Building trust by collaborating openly (republished)

Building trust by collaborating openly (republished)

I’m currently (2008) leading a project for a large client. Although they have been a client of ours for some time now, the people involved in the project are new to us and to the agile way of working.

The client is located in another country which makes close collaboration a challenge. Secondly they don’t have much experience with software development projects, which only adds to the challenge. The project is only in the initial stages, but it is evident that the client is uncertain about what to expect from the project and how best to help the team succeed.

In an attempt to align expectations and raise the clients understanding of what is going on within the team I invited a client representative to fly in to sit with and work directly with the team for a few days. The invited person is a key stakeholder when decisions need to be made. He is not the guy with the money, but his opinion is highly valued both in relation to the current project and possible future engagements.

The client has now been working onsite with the rest of the team in our offices for the past three days. At first, he wanted to sit more isolated, but I convinced him that he should sit in the same room as the rest of the team with easy access to the team and vice versa. For the duration of his stay, we have treated him as any other member of the team. We might have been a little more attentive when he was running out of coffee, but we haven’t hidden any information, haven’t prettified the burn-down or in other ways behaved differently than we normally would. The client has been to the daily stand-ups reporting on what he had done, to-do´s and impediments. He has been setting with the developers who needed input without interference or supervision from me. He has worked constructively with the stuck tasks on our Scrum board to help get the tasks moving again.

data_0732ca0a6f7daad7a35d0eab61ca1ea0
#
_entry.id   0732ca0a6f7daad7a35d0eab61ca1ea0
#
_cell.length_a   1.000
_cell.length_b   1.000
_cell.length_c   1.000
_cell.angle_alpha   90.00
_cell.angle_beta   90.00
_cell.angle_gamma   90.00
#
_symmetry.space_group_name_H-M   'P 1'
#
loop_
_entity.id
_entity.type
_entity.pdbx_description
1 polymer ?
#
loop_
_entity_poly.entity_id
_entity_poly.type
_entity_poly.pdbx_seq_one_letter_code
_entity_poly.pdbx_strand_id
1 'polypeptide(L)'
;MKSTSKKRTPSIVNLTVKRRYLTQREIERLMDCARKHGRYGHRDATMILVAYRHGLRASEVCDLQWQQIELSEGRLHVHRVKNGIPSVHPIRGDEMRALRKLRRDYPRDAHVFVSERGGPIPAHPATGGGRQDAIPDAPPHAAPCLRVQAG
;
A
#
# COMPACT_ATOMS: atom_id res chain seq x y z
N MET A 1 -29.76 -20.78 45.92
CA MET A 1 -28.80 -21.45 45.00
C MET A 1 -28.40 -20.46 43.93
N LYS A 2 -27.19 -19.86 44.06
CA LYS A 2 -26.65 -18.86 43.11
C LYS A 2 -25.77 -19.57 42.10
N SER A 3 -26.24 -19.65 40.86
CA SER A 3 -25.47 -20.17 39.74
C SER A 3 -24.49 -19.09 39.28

Evaluating the stay just before leaving, the client said that he enjoyed being part of the team and that he had gained a much better understanding of how complex software development is. With a smile on his face he also said, that he in the future will pick up the phone and work directly with relevant team member to resolve issues instead of writing long mails to me pushing for faster delivery. Last, but not least, he will be back in three weeks to take part in the next iteration.

I think that this story is a great example of how collaborating open and honestly can remove barriers and get both client and supplier to focus on the important stuff. We literally “opened the books” and invited the client to see it all and to participate in creating the solution. The experience for both the client and the team and the client’s new insight into the development process will be extremely valuable going forward with the project. We have now build trust and we can focus on our common goal; to create as much business value as possible within the agreed timeframe and economic boundaries.

This post is part of my republished collection. It was originally published in November 2008 on AgileThoughts and I have only made minor changes before republishing it.